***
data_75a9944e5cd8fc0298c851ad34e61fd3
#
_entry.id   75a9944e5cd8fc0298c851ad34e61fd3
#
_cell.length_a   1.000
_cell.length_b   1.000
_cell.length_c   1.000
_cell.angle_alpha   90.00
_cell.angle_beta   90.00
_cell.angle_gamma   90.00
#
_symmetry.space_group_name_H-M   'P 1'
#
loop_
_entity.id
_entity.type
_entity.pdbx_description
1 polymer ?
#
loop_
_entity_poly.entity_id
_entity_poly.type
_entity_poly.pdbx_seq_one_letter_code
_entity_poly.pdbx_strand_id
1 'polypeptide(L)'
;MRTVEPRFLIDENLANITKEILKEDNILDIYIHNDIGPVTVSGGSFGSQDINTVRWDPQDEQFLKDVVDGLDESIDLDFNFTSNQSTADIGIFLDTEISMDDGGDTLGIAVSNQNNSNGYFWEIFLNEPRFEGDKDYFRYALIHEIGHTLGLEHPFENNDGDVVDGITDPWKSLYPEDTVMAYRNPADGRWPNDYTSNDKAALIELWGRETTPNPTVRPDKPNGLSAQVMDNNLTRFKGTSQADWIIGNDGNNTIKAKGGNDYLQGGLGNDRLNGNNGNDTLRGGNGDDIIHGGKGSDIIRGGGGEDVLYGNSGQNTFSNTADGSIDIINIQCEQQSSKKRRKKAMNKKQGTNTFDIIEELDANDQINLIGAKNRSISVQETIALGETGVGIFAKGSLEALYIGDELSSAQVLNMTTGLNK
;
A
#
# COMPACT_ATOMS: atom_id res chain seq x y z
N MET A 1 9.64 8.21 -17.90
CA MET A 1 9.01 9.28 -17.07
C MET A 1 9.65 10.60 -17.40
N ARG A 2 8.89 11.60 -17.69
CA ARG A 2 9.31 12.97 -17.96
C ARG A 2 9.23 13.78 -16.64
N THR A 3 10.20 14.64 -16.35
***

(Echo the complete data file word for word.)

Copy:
data_75a9944e5cd8fc0298c851ad34e61fd3
#
_entry.id   75a9944e5cd8fc0298c851ad34e61fd3
#
_cell.length_a   1.000
_cell.length_b   1.000
_cell.length_c   1.000
_cell.angle_alpha   90.00
_cell.angle_beta   90.00
_cell.angle_gamma   90.00
#
_symmetry.space_group_name_H-M   'P 1'
#
loop_
_entity.id
_entity.type
_entity.pdbx_description
1 polymer ?
#
loop_
_entity_poly.entity_id
_entity_poly.type
_entity_poly.pdbx_seq_one_letter_code
_entity_poly.pdbx_strand_id
1 'polypeptide(L)'
;MRTVEPRFLIDENLANITKEILKEDNILDIYIHNDIGPVTVSGGSFGSQDINTVRWDPQDEQFLKDVVDGLDESIDLDFNFTSNQSTADIGIFLDTEISMDDGGDTLGIAVSNQNNSNGYFWEIFLNEPRFEGDKDYFRYALIHEIGHTLGLEHPFENNDGDVVDGITDPWKSLYPEDTVMAYRNPADGRWPNDYTSNDKAALIELWGRETTPNPTVRPDKPNGLSAQVMDNNLTRFKGTSQADWIIGNDGNNTIKAKGGNDYLQGGLGNDRLNGNNGNDTLRGGNGDDIIHGGKGSDIIRGGGGEDVLYGNSGQNTFSNTADGSIDIINIQCEQQSSKKRRKKAMNKKQGTNTFDIIEELDANDQINLIGAKNRSISVQETIALGETGVGIFAKGSLEALYIGDELSSAQVLNMTTGLNK
;
A
#
# COMPACT_ATOMS: atom_id res chain seq x y z
N MET A 1 9.64 8.21 -17.90
CA MET A 1 9.01 9.28 -17.07
C MET A 1 9.65 10.60 -17.40
N ARG A 2 8.89 11.60 -17.69
CA ARG A 2 9.31 12.97 -17.96
C ARG A 2 9.23 13.78 -16.64
N THR A 3 10.20 14.64 -16.35